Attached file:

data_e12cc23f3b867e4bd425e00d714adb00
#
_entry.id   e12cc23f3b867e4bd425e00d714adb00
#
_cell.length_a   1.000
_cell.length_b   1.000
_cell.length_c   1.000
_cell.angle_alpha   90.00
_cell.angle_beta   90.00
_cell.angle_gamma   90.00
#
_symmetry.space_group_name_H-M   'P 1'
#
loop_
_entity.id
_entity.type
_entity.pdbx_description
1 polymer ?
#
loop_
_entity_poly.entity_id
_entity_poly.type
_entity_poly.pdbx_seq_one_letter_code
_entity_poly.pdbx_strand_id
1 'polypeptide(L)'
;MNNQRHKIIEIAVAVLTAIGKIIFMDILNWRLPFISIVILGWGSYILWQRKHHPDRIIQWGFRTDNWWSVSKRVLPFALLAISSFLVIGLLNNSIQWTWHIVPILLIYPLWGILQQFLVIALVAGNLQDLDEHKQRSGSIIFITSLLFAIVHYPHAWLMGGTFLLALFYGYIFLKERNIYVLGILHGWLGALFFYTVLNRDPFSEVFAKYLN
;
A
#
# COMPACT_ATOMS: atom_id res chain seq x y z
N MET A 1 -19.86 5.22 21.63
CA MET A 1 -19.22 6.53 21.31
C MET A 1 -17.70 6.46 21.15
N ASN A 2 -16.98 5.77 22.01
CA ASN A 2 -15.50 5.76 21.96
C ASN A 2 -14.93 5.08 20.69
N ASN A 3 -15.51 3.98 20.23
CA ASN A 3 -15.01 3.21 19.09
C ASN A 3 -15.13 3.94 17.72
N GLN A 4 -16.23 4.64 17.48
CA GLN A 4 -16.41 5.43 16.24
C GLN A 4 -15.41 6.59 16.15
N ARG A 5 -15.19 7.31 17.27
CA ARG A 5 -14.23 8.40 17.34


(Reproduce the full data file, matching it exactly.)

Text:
data_e12cc23f3b867e4bd425e00d714adb00
#
_entry.id   e12cc23f3b867e4bd425e00d714adb00
#
_cell.length_a   1.000
_cell.length_b   1.000
_cell.length_c   1.000
_cell.angle_alpha   90.00
_cell.angle_beta   90.00
_cell.angle_gamma   90.00
#
_symmetry.space_group_name_H-M   'P 1'
#
loop_
_entity.id
_entity.type
_entity.pdbx_description
1 polymer ?
#
loop_
_entity_poly.entity_id
_entity_poly.type
_entity_poly.pdbx_seq_one_letter_code
_entity_poly.pdbx_strand_id
1 'polypeptide(L)'
;MNNQRHKIIEIAVAVLTAIGKIIFMDILNWRLPFISIVILGWGSYILWQRKHHPDRIIQWGFRTDNWWSVSKRVLPFALLAISSFLVIGLLNNSIQWTWHIVPILLIYPLWGILQQFLVIALVAGNLQDLDEHKQRSGSIIFITSLLFAIVHYPHAWLMGGTFLLALFYGYIFLKERNIYVLGILHGWLGALFFYTVLNRDPFSEVFAKYLN
;
A
#
# COMPACT_ATOMS: atom_id res chain seq x y z
N MET A 1 -19.86 5.22 21.63
CA MET A 1 -19.22 6.53 21.31
C MET A 1 -17.70 6.46 21.15
N ASN A 2 -16.98 5.77 22.01
CA ASN A 2 -15.50 5.76 21.96
C ASN A 2 -14.93 5.08 20.69
N ASN A 3 -15.51 3.98 20.23
CA ASN A 3 -15.01 3.21 19.09
C ASN A 3 -15.13 3.94 17.72
N GLN A 4 -16.23 4.64 17.48
CA GLN A 4 -16.41 5.43 16.24
C GLN A 4 -15.41 6.59 16.15
N ARG A 5 -15.19 7.31 17.27
CA ARG A 5 -14.23 8.40 17.34